The first modern planetarium projectors were designed and built in 1924 by the Zeiss Works of Jena, Germany in 1924. Zeiss projectors are designed to sit in the middle of a dark, dome-covered room and project an accurate image of the stars and other astronomical objects on the dome. They are generally large, complicated, and imposing machines.
The first Zeiss Mark I projector (the first planetarium projector in the world) was installed in the Deutsches Museum in Munich in August, 1923. It possessed a distinctive appearance, with a single sphere of projection lenses supported above a large, angled "planet cage". Marks II through VI were similar in appearance, using two spheres of star projectors separated along a central axis that contained projectors for the planets. Beginning with Mark VII, the central axis was eliminated and the two spheres were merged into a single, egg-shaped projection unit.
History of development and production
The Mark I was created in 1923–1924 and was the world's first modern planetarium projector. The Mark II was developed during the 1930s jointly by Carl Zeiss AG factories in Jena (East Germany) and Oberkochen (West Germany). Following WWII and the division of Germany, each factory developed its own line of projectors. Marks III – VI were developed in Oberkochen (West Germany) from 1957–1989. Meanwhile, the East German facility in Jena developed the ZKP projector line. The Mark VII was developed in 1993 and was the first joint project of the two Zeiss factories following German reunification.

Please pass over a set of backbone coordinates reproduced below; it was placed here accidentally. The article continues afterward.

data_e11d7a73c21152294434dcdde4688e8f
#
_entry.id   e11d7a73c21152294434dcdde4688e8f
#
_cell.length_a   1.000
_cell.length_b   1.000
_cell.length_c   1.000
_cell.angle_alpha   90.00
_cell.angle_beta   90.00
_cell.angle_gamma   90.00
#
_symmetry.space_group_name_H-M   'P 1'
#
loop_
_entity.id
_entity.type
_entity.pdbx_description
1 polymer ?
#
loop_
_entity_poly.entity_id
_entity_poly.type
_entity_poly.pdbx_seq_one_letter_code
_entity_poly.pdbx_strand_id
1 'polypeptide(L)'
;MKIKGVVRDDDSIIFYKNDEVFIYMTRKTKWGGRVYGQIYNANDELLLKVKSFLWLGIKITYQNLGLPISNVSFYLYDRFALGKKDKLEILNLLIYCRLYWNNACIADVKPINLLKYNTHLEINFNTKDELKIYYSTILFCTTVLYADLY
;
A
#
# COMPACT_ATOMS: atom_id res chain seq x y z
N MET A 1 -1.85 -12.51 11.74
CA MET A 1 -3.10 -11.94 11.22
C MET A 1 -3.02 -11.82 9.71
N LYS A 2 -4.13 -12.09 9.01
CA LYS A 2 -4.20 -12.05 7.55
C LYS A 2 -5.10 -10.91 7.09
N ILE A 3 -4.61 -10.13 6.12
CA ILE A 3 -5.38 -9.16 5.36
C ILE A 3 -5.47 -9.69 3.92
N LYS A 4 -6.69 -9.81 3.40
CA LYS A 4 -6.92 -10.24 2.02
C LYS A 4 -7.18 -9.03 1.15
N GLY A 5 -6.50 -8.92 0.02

As of 2011[update], Zeiss currently manufactures three main models of planetarium projectors. The flagship Universarium models continue the "Mark" model designation and use a single "starball" design, where the fixed stars are projected from a single egg-shaped projector, and moving objects such as planets have their own independent projectors or are projected using a full-dome digital projection system. The Starmaster line of projectors are designed for smaller domes than the Universarium, but also use the single starball design. The Skymaster ZKP projectors are designed for the smallest domes and use a "dumbbell" design similar to the Mark II-VI projectors, where two smaller starballs for the northern and southern hemispheres are connected by a truss containing projectors for planets and other moving objects.
Partial list of planetariums that have featured a Zeiss projector
Between 1923 and 2011, Zeiss manufactured a total of 631 projectors. Therefore, the following table is highly incomplete.
|Planetarium||Zeiss Projector Model||Acquisition Date||End Date||Remarks||Ref.|
|Adler Planetarium, Chicago, Illinois, USA||Mark II/III||1930||1969||Projector was converted from Mark II to Mark III from 1959–1961|||
|Mark VI||1969||2011||Replaced with "Digital Starball" system from Global Immersion Ltd.|
|Planetario Luis Enrique Erro, Mexico City, Mexico||Mark IV||1964||2006||It was the first planetarium in Mexico opened to general public and it is also one of the oldest in Latin America.|||
|Planetario Simon Bolivar, Maracaibo, Venezuela||Starmaster||1968||Present||It was the second planetarium in Venezuela.|
|Buhl Planetarium, Pittsburgh, Pennsylvania, USA||Mark II||1939||1994||Now on exhibit (but not in operation) at the Carnegie Science Center.|
|Bangkok Planetarium, Bangkok, Thailand||Mark IV||1964||Present|||